Last week it was reported that the Department of Homeland Security stated that advanced border ground sensors would not be produced until “…the next six to nine months” (Robert Beckhusen, “Homeland Security Delays Plan to Place Sensors on U.S.-Mexico Border”, Wired, 11 February 2013). The program to produce these sensors has not been “cancelled” but “delayed” because of problems, according to DHS, with integrating the ground sensors into the Border Patrol’s current communication system.
Other recent failed security technology which never passed muster along our Mexican border includes the SBInet “virtual wall” contracted to Boeing at a cost of more than $1 billion, along with the “advanced spectroscopic portal” operated by Raytheon for more than $200 million. After many long years, each of these programs was finally declared a failure by DHS and abandoned, but not before all taxpayers’ money allotted them was spent.
In light of the fact that our United States Army has successfully deployed thousands of sophisticated ground sensors in Iraq and Afghanistan, it is reasonable to question the competency of the CBP and DHS sensor program. According to one report, the sensor program has been delayed because of budget cuts and because it lacks the staff to properly oversee the contract.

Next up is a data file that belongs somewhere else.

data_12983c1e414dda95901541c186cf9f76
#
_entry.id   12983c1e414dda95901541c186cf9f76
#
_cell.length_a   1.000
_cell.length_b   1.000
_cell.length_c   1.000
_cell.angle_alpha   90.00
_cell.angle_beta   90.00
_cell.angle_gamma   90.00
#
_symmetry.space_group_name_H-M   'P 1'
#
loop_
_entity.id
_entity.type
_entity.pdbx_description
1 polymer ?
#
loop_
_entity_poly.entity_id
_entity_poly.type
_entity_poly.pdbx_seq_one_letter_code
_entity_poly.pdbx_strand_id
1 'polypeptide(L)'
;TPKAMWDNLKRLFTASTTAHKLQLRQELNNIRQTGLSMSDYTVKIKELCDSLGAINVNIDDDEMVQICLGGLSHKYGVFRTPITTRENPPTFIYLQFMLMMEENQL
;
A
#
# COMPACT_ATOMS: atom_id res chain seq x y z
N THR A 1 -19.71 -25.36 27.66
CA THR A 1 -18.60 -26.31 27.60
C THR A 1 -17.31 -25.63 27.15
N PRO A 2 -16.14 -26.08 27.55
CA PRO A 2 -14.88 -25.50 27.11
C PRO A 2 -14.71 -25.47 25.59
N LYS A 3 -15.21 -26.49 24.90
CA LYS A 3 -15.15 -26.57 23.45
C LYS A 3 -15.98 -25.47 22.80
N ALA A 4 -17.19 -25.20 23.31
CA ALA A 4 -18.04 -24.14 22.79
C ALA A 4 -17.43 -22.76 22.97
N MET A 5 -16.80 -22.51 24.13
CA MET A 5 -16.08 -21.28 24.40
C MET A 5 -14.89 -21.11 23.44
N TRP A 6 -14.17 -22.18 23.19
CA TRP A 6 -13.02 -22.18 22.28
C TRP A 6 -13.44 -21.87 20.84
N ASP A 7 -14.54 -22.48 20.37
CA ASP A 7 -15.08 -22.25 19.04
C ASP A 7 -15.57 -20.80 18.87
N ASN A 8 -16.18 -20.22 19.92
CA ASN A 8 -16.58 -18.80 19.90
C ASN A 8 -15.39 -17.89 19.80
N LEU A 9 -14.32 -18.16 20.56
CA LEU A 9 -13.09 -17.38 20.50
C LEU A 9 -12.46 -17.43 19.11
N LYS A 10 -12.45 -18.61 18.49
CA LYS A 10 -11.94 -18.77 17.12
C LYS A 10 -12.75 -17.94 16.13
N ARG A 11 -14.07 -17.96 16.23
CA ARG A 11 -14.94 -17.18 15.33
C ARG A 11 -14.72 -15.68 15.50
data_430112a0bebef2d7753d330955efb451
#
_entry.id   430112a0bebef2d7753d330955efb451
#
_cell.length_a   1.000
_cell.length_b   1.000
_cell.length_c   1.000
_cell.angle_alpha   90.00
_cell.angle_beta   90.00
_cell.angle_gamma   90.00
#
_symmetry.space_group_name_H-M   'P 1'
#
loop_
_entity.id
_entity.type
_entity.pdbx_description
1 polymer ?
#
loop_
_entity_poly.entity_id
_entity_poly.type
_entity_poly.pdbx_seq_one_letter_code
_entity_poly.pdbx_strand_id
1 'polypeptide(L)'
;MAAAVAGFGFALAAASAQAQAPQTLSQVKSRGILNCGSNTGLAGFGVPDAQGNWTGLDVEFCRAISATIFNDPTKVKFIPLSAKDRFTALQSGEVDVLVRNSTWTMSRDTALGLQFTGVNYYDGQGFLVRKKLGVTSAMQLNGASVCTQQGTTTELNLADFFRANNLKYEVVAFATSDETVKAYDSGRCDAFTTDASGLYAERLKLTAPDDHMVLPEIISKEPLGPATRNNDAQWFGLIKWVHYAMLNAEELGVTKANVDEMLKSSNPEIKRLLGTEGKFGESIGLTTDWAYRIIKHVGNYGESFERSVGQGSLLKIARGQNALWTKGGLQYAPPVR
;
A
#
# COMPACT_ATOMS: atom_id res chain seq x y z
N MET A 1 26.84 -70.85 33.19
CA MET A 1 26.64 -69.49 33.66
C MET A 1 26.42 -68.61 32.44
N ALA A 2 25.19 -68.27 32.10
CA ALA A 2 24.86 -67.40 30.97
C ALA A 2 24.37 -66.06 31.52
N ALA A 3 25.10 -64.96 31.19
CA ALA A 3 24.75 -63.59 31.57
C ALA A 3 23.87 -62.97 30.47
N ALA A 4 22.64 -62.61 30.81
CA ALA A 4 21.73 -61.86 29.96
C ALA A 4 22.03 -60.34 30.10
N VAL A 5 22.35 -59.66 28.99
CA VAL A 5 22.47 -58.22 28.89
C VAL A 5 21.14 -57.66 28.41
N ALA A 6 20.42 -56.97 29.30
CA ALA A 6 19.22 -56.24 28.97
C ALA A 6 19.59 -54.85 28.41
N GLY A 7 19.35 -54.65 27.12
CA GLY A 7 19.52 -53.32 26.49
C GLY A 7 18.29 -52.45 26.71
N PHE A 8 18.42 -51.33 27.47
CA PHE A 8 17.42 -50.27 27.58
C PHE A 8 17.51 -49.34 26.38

What remains unclear about the current development of sensors for our Mexican border is how much money has been wasted and who has wasted it. And why, of equal importance, the CBP and DHS chose or did not choose to put in place the U.S. Army’s proven sensors rather than developing its own high-tech version.
The cost of this apparent boondoggle is not just measured in taxpayer dollars, but the damage to our nation’s welfare and national security by all those who illegally entered this country because our border sensor system cannot distinguish between a human and a cow. Add to this the very real concern that Border Patrol agents in their dangerous work continue to risk their lives while waiting for a no-show high tech sensor system which the Border Patrol promises will be ready in, “…six to nine months.”
The time is long past for a border sensor system that works effectively. Those who bear the responsibility for this decades-long boondoggle should be investigated and punished accordingly. The United States Border Patrol and the Department of Homeland Security have far too important a task than to waste our tax dollars on yet another failed technology in the making: first we had the “virtual wall” which did not work; then the “spectroscopic portal program” based upon bad physics; and now the no-show high-tech border sensors.
Three strikes and, at the very least, you should be out.